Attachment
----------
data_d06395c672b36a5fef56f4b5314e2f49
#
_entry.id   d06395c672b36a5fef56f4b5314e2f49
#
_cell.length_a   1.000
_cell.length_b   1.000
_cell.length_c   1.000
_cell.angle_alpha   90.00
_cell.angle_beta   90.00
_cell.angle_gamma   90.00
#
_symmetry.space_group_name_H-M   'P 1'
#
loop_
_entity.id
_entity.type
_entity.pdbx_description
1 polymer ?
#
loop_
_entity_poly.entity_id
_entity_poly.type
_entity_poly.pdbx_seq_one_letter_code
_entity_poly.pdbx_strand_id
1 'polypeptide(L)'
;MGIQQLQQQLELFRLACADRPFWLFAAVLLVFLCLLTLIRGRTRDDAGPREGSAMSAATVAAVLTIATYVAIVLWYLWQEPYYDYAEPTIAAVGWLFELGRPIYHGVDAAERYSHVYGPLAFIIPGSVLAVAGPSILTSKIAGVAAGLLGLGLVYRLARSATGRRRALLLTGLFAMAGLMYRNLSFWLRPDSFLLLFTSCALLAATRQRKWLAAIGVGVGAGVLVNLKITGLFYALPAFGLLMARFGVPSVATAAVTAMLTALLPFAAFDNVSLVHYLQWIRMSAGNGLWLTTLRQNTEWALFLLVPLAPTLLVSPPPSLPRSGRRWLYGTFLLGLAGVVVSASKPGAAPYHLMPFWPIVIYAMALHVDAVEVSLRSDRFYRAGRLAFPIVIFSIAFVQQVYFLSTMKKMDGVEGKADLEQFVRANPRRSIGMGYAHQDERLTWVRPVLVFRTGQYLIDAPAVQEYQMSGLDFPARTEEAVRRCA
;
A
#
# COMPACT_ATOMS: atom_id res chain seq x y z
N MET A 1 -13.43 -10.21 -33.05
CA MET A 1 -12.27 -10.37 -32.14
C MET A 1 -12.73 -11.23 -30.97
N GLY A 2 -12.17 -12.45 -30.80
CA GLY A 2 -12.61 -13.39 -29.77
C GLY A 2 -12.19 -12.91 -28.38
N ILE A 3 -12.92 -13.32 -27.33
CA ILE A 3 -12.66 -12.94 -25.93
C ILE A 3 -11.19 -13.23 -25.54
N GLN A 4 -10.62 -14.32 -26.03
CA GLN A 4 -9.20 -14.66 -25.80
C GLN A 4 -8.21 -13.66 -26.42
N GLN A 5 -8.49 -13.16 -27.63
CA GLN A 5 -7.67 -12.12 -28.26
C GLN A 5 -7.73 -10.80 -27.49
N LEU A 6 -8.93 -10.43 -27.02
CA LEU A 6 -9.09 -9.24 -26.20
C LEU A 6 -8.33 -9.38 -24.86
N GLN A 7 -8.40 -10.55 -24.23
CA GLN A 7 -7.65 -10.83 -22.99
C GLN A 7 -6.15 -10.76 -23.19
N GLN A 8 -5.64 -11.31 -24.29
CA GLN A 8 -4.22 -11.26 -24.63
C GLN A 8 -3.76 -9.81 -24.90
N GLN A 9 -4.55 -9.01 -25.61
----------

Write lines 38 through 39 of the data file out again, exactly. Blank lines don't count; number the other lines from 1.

CA ILE A 3 -12.66 -12.94 -25.93
C ILE A 3 -11.19 -13.23 -25.54